“May 6.—I began to look about me for horse furniture, and Major Dougall bought for me a saddle, with furniture and saddle-cloth, for seventeen shillings tenpence. Gave to a poor widow, two shillings; to Shenton, fourpence; for trimming, sixpence; for dinner, with wine, two shillings sixpence; to the boy, at night, fourpence; for carrying things to the boat, one shilling. I saw the Scots battalion exercised in the Hyde Park before the King and Queen, and saw the comedy, Rehearsal [the Duke of Buckingham’s celebrated burlesque] acted.

“May 7.—I hired another more private lodging at a brazier’s in Pall Mall, paying for a chamber, five shillings sixpence a week, and a bed for my servants. . . . May 8.—I moved to my new lodgings, paying house-hire and some books which I bought, two pounds eighteen shillings threepence; for dinner, two shillings sixpence; for a trunk mail, seven shillings sixpence; for two pair of stockings, eight shillings; for candle, sixpence.”

On May 17, accompanied by Sir Ewan Campbell, Lord of Lochiel, General Patrick Gordon left London, and travelled northward. Next day he rode through Godmanchester, where he saw “the most, in such a place, handsome and beautiful woman he ever saw in his lifetime.”Is Godmanchester still favoured in this way. Crossing the Ouse, he and his friend found their horses fading, and “were forced to think of swapping.” In the end they effected a bargain, but not a profitable one, and Gordon exclaims, with a sigh, “so are travellers preyed upon everywhere.” On the 2ist they rode through the green glades of Sherwood, with its memories of Robin Hood and Maid Marian. They reached Newcastle on the 25th; Wooler the next day; crossed the Border on the 27th, and spent the night at Lauder. About three o’clock the next day they entered Edinburgh, and Gordon took up his residence in the Canongate at the sign of the King’s Arms.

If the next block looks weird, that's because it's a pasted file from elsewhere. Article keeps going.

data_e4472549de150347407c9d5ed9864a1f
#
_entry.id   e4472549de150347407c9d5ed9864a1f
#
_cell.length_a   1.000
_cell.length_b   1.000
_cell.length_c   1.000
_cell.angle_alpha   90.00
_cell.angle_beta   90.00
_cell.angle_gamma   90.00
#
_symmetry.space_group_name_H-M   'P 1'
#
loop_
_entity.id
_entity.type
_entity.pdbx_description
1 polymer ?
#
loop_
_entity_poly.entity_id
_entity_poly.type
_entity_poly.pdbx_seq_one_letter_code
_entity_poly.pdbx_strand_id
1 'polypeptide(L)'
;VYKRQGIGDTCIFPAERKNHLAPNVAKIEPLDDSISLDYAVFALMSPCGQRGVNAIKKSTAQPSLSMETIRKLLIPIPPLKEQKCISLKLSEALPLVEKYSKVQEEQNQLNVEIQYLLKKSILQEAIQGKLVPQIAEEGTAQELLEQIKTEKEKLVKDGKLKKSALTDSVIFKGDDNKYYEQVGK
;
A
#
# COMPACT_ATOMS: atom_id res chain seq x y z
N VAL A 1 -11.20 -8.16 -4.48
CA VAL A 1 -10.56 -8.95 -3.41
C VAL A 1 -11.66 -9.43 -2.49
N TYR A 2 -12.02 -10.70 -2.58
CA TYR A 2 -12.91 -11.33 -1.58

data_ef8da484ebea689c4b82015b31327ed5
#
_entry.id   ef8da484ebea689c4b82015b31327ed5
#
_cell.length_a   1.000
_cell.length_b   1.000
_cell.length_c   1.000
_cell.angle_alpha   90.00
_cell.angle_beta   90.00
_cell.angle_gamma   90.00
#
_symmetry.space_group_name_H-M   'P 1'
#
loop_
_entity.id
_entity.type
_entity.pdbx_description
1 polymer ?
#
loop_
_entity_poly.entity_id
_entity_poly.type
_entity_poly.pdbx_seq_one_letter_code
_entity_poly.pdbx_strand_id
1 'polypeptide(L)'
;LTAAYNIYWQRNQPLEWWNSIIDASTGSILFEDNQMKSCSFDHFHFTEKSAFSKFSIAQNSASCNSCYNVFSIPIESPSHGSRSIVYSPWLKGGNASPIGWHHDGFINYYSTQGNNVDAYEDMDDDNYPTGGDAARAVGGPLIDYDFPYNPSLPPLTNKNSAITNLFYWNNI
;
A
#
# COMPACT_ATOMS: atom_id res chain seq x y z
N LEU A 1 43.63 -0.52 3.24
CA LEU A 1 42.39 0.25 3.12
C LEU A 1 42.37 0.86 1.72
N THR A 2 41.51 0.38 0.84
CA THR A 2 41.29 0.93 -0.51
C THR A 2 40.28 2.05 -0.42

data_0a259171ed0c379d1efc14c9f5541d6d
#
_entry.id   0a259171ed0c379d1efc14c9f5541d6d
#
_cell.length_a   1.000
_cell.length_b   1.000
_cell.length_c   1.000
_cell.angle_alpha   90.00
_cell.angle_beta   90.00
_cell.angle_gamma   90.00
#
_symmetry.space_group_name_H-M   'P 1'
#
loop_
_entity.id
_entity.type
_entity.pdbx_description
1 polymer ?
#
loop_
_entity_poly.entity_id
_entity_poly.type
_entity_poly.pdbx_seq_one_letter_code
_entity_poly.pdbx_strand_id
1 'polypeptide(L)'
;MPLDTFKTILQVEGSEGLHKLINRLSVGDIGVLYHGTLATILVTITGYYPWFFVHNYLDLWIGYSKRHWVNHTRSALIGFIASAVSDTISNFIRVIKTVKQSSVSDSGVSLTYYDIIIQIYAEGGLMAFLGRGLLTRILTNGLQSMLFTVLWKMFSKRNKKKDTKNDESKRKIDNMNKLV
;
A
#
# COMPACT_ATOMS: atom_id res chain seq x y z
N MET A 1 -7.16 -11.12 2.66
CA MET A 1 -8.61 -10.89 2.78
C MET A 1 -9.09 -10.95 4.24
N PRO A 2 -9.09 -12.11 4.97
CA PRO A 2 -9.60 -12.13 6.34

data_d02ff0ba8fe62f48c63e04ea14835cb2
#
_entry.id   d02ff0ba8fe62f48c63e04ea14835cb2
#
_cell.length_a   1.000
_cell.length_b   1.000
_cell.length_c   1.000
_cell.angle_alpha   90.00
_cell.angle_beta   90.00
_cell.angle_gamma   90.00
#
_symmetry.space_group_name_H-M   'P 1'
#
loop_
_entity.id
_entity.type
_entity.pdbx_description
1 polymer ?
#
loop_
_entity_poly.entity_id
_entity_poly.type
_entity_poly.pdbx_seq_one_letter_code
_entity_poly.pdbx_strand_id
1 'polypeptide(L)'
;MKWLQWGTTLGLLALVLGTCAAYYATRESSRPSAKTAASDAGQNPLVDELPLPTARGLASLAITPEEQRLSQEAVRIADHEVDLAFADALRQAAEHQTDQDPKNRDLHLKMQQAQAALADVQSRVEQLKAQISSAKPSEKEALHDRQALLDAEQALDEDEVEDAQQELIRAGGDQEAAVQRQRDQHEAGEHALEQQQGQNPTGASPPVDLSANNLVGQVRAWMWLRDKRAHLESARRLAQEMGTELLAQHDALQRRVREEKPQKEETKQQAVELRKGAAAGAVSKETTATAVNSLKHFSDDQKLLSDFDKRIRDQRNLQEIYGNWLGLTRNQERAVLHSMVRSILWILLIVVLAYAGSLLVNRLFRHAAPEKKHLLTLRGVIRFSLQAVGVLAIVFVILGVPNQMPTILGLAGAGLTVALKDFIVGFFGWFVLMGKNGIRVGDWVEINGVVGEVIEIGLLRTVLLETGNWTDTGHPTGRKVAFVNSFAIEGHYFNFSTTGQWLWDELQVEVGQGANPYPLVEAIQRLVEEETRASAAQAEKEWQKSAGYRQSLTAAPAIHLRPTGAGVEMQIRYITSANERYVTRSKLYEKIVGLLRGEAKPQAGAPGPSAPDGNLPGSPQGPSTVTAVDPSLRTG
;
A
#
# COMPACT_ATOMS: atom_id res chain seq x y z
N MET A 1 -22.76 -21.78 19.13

In the Scottish capital he visited everybody of note, and saw everything of interest. He had been absent from his native country so long that the attraction of the dimly-remembered scenes which caught his eye was enhanced by their air of novelty. On June 21 he crossed to Burntisland. On the 23rd he was at Arbroath, and next day at Aberdeen, where kith and kin, and the men of his clan, gave a great welcome to the veteran soldier who had so well sustained the good repute of the name of Gordon.

At Aberdeen he was very busy.

“July 7.—I went to see the College in the Old Town, and was very well received, and showed all worth the seeing there. I went to the Links afterwards. In the evening the Earl of Aberdeen came, to whom I paid a visit.

“July 8.—I was invited to a collation by the Lord Provost and Magistrates, when, with my friends, I was heartily entertained, and all my relations who were there made burgesses. My sister and sister-in-law being come into the town to see me, we made very merry with good music.

“July 12.—In the evening the Lord Marshal came to town, whom I visited, he coming over to my lodging, where we supped and were merry.

“July 13.—I went with some friends to the Bridge of Dee, and dined in a tavern upon excellent fresh salmon.”

But the end soon came to Gordon’s merrymaking and junketing, to the fresh salmon and the old wine; and having arranged his private affairs to his satisfaction, he prepared to return to his Muscovite employers. He left on the 1 Sth, being escorted to his vessel by the magistrates of the city; but owing to the stormy weather which prevailed, did not arrive at Riga until August 2. Thence he went on to Moscow, and husband, wife, and children were reunited on December 27.